Europe’s GDPR causes malfunction of smart home devices: Report

Europe’s GDPR causes malfunction of smart home devices: Report
The implementation of the General Data Protection Regulation (GDPR) has resulted in the malfunction of some Internet-connected devices at homes in Europe, according to media sources.

Some end users reported that they’ve been contacted by smart device companies to agree to the updated terms of use, before they may use their smart thermostats, smart doors and other smart appliances.

The GDPR, which came into effect on May 25, aims primarily to give control to citizens and residents over their personal data and to simplify the regulatory environment for international business.

Chinese manufacturer Yeelight, for example, sent a notice to its customers saying that its light bulb is not functional because of the new regulatory environment. “According to GDPR, we will not be able to continue to provide this service to you.”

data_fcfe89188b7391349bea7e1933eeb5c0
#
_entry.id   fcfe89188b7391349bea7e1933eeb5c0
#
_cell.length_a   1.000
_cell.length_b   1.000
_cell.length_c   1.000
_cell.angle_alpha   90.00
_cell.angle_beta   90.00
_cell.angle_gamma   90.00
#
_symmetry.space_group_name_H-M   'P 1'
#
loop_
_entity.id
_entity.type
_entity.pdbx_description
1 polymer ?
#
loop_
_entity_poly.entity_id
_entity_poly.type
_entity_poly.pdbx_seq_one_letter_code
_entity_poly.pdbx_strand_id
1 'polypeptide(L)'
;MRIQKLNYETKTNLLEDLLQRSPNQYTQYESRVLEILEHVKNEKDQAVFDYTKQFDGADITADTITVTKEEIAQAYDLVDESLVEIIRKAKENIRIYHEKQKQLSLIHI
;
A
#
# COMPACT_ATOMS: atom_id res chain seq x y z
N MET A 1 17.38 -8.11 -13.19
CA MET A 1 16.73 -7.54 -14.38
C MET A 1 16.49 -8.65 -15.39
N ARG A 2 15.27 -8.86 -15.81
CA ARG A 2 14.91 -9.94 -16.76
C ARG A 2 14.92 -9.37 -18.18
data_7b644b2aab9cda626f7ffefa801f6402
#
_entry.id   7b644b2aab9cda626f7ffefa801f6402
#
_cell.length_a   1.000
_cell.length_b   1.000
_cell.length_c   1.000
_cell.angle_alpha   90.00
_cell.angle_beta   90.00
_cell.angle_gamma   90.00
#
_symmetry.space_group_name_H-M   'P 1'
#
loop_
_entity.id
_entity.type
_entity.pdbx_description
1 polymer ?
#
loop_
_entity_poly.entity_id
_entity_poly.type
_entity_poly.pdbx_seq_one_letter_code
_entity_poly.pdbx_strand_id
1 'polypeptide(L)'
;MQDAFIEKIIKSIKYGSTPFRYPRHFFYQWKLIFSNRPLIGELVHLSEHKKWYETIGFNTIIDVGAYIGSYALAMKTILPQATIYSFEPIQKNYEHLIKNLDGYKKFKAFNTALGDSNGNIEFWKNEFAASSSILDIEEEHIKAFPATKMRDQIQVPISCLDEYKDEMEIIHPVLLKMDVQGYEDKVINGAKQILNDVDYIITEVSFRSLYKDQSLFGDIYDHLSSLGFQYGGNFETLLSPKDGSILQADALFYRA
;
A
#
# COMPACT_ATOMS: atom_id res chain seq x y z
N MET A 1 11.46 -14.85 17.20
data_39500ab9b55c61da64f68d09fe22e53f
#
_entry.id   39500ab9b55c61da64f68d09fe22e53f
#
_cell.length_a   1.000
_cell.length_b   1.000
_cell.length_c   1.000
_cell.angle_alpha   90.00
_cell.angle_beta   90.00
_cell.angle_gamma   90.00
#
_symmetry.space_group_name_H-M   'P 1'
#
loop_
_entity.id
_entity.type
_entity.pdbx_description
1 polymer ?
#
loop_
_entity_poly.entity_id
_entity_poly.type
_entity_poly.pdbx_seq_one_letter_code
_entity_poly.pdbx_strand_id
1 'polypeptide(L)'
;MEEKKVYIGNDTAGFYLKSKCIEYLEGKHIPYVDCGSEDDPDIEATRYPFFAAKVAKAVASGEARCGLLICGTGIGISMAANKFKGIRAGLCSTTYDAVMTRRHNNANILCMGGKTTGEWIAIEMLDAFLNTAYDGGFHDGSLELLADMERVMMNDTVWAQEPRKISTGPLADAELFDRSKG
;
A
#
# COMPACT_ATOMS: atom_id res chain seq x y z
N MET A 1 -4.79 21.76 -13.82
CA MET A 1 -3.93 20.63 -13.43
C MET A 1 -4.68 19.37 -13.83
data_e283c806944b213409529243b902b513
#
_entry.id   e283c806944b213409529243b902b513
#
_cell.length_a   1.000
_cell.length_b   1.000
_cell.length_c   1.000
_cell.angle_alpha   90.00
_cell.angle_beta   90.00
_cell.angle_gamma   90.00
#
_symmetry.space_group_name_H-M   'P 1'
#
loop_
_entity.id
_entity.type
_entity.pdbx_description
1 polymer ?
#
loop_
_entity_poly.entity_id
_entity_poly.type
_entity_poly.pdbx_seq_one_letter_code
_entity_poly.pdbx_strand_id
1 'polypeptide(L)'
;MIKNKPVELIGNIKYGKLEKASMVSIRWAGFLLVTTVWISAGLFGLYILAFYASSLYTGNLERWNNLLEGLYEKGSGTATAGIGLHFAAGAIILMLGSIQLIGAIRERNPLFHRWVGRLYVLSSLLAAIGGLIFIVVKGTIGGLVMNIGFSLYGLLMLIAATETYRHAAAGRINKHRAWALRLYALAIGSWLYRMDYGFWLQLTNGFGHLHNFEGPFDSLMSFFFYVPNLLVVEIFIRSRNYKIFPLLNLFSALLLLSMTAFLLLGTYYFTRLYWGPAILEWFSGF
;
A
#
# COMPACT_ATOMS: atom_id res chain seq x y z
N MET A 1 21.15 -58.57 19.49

As a result, individual light bulbs made by Yeelight can only be functional if they are switched on one at a time, without all the smart features. In other words, the smart light bulb has to be downgraded to an average one over privacy issues.

Some netizens have expressed doubts that Yeelight, which is affiliated with Xiaomi Technology, might have been collecting data from end-users, and store records of when lights are switched on and off.

Yeelight CEO Eric Jiang said, however, that the product is only pulled off temporarily, and will be put back into service after the regulations are met.

“We do not store private data from customers. This is an ethical issue. This is fundamental for an enterprise that plans to operate for the long run,” Jiang said in response to the suspected data collection.

The scope of GDPR’s regulations is very wide, and much software development and testing is required. Yeelight is now pulled offline as a preventive measure, Jiang added.

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